|Connelly’s Top Ten: Who Cares About the Super Bowl||Surging Celtics To Clash With Cavaliers||Orlando Magic Snaps Boston’s 5-Game Winning Streak||Connelly’s Top Ten: Dog Day of Sports!|
Let’s not overreact. Let’s not do what The Sports Hub’s Felger and Mazz did today. Let’s not pretend what happened in Game 2 was something more than it really was.
Paul Pierce recorded 36 points and and grabbed 14 rebounds in Game 2 against the Hawks. Is 36 points impressive? Sure. Is 14 rebounds impressive? Absolutely.
Does his performance remind me of the great Paul Pierce performances of all-time? Does it remind me of the great Celtic performances of all-time? Does it remind me of the great NBA performances of all time?
Not even close.
Just looking at Game 2 independent of any comparisons, it took Pierce 26 shots to score his 36 points – not an efficient performance. He played 44 minutes (most on the team) in a game the Celtics won by seven, and yet his +/- was only +4 (Kevin Garnett, Avery Bradley, Ryan Hollins, and Marquis Daniels were all better). In other words, don’t let the points fool you.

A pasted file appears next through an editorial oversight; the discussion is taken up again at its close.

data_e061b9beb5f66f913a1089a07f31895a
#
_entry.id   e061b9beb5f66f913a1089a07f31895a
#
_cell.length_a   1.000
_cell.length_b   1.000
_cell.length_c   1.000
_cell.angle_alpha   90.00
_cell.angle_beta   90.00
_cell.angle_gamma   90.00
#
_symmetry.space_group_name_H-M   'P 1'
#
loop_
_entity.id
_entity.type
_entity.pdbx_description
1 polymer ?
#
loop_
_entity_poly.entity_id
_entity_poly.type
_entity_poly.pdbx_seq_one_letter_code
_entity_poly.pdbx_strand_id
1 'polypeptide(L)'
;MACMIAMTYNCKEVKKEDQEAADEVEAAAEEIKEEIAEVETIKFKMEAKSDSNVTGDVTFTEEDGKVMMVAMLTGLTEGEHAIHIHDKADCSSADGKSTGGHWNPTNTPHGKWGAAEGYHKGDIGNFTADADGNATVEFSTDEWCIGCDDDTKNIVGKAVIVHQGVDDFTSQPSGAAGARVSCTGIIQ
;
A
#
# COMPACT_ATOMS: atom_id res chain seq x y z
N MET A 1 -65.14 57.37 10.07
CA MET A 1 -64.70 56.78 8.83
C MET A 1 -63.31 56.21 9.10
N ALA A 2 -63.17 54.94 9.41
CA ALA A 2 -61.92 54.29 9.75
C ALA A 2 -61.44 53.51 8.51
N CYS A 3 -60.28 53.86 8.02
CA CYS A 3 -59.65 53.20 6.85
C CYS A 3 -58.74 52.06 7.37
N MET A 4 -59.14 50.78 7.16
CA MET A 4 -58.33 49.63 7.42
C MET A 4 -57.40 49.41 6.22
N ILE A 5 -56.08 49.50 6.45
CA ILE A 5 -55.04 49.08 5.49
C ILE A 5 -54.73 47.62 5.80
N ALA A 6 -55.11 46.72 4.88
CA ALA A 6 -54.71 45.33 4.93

Recalling Pierce’s other great playoff performances, Game 5 against the 76ers in the first round of the 2002 playoffs comes to mind. That night, Pierce scored 46 points on 16-25 shooting (one fewer shot and 10 more points than Game 2 against the Hawks). That was an epic performance in an elimination game against an Allen Iverson-led team. Thirty-six points against the Hawks in a Game 2? It’s nice, but it’s not one we’ll remember.
What’s even more damning to Pierce’s performance is that it isn’t even the best playoff performance from a member of his own team in the past three years. In 2010, Rajon Rondo had a performance against the Cavaliers that still seems improbable. He scored 29 points, delivered 13 assists, and most impressive of all, grabbed 18 rebounds. A triple double in the second round against LeBron James’ Cavs? That’s epic.
Dare we even begin to compare Pierce’s performance against the greatest NBA playoff performances of all-time? Let’s try just a couple. How about Shaquille O’Neal scoring 28 points, grabbing 20 rebounds, delivering nine assists, and blocking eight shots in 2001? How about Michael Jordan scoring 55 points on 37 shots in 1993? I could go on, but for now, here’s a list of staggering playoff performances that are nothing short of unbelievable.
Paul Pierce’s performance in Game 2 was necessary, important, impressive and vital to the team’s win. But it was not by any means epic, legendary, or unforgettable. He did, as the team’s captain and best scorer, what he was supposed to do with a short-handed team. Pierce shot the ball 26 times out of necessity, not because he’s that type of scorer at this point in his career.
While Pierce has proven himself to be a great playoff performer, his Game 2 numbers did not reflect what Paul Pierce was once – and maybe is still – capable of.